Though the country enforces a 40-hour work week, the average working hour in Australia is lower at 32 hours per week. Like in France, this cannot be strictly applied to professions with special working conditions.
The French government and its agencies finance as high as 77% of the country’s health care expenditure. In 2011, approximately 12% of its GDP are spent on health care, a very high figure compared to how much each European countries spend on their health care.
Despite this, it is mandatory that all citizens pay insurance of which contribution is based on income. This system is generally financed through taxation. The health care service system is composed of a fully-consolidated network of public hospitals, private hospitals, doctors and other medical service providers with a robust 23,000 general practitioners in its disposal.
Australia’s health care system operates on a centralized level, and is administered by both private and government institutions. The state and territory governments manage aspects of health care within their jurisdictions, such as the operation of hospitals.
It is two-pronged. There is the private health system, and there is the Medicare. The latter is funded partly by a 2% Medicare levy (with exceptions for low-income earners), with the rest being supplied by government. An additional levy of 1% is imposed on high-income earners without private health insurance. Death rate from medical care in the country is reportedly one of the lowest in the English-speaking world. It is lower than that of the USA and UK.
To find out more about how Australia’s healthcare system works, check our blog here.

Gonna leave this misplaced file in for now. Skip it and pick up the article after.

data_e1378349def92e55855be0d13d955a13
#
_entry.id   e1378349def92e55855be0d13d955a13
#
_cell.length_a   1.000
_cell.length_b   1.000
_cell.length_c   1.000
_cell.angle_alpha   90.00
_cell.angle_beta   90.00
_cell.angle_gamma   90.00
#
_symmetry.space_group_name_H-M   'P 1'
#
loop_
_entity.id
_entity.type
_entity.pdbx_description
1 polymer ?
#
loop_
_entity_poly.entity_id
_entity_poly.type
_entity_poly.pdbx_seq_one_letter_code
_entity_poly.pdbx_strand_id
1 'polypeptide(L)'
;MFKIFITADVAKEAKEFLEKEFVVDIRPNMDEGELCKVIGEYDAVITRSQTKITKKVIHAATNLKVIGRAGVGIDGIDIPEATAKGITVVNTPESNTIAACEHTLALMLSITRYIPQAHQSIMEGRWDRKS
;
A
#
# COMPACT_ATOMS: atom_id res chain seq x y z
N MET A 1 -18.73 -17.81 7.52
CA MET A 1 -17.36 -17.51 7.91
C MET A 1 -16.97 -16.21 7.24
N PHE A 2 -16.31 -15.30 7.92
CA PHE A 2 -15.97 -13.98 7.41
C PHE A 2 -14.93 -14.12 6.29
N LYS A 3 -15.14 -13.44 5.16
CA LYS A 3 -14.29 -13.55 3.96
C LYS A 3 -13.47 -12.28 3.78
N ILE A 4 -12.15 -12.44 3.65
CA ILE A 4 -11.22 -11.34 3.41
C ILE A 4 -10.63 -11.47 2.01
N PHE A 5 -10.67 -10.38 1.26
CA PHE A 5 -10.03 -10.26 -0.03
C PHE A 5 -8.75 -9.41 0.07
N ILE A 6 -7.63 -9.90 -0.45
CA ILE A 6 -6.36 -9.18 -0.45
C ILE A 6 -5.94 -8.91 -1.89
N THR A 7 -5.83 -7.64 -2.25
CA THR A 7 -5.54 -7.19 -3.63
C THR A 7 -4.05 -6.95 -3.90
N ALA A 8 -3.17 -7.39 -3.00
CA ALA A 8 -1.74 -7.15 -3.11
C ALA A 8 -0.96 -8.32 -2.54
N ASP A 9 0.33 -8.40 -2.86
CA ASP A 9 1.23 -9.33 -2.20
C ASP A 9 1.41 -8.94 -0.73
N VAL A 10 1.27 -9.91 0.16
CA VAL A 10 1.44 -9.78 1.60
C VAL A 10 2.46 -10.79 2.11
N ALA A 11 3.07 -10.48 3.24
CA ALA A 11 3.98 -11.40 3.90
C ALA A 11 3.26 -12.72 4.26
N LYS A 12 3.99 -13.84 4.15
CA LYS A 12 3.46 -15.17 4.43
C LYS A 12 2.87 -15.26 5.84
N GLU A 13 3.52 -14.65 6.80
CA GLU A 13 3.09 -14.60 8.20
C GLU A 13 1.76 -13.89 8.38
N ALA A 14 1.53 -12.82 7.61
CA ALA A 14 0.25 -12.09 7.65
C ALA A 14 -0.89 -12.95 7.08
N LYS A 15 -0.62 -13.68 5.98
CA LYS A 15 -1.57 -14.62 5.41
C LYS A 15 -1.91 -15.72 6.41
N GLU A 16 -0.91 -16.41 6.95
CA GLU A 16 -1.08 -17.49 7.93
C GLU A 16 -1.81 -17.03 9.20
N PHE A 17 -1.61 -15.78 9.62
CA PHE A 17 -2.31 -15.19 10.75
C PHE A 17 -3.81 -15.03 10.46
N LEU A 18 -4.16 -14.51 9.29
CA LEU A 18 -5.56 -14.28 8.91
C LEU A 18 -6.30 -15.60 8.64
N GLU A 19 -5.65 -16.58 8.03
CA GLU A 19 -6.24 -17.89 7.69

Looking for a place to stay in the country can be quite a staggering task, especially in the cities where the demand for rental accommodations is tremendous, which leads to high prices as well. As opposed to other European countries (where renting is a norm), only 40% of France’s population rent their home, and most of them located in cities and urban areas. The house-owners are generally in the rural places.
And since the country is dominantly owner-occupied, finding a place to rent can be a challenge. This lead the government to push through housing reforms like rental caps to provide accommodations to its citizens.
Unlike France, owning a house is yet to be a norm in Australia. Approximately 33% of residents here lives in a fully owned properties, 31.4% rents their home, while 35%of homes are mortgaged. Factors contributing here include the soaring house prices, as well as consideration of proximity to work (Australia is a huge country).
Expectedly, rents are cheaper in rural than urban areas. It’s also lower the further a property is from a large city or town, public transport or other facilities. The average rents are highest in Sydney, Melbourne and Darwin.
One of the busiest and densest in the world, France’s transport system is composed of 146 kilometers of road and 6.2 kilometers of rail lines per 100 square kilometers. Rail transport include the metros (rapid transit) which services six cities and the trams which runs on two dozen cities and towns. Despite the monopoly of railway transports, buses are also introduced to provide more conduits of getting around. Taxis also operate in the country.
A one way train ticket here costs AU$2.47, while a monthly pass is at around AU$95.51 Starting taxi tariff is AU$5.00 with AU$7.71 for the first one kilometer. A Volkswagen Golf 1.4 90 KW Trendline (Or Equivalent New Car) will set you back AU$29,316. Gasoline is at AU$1.99 for every litter.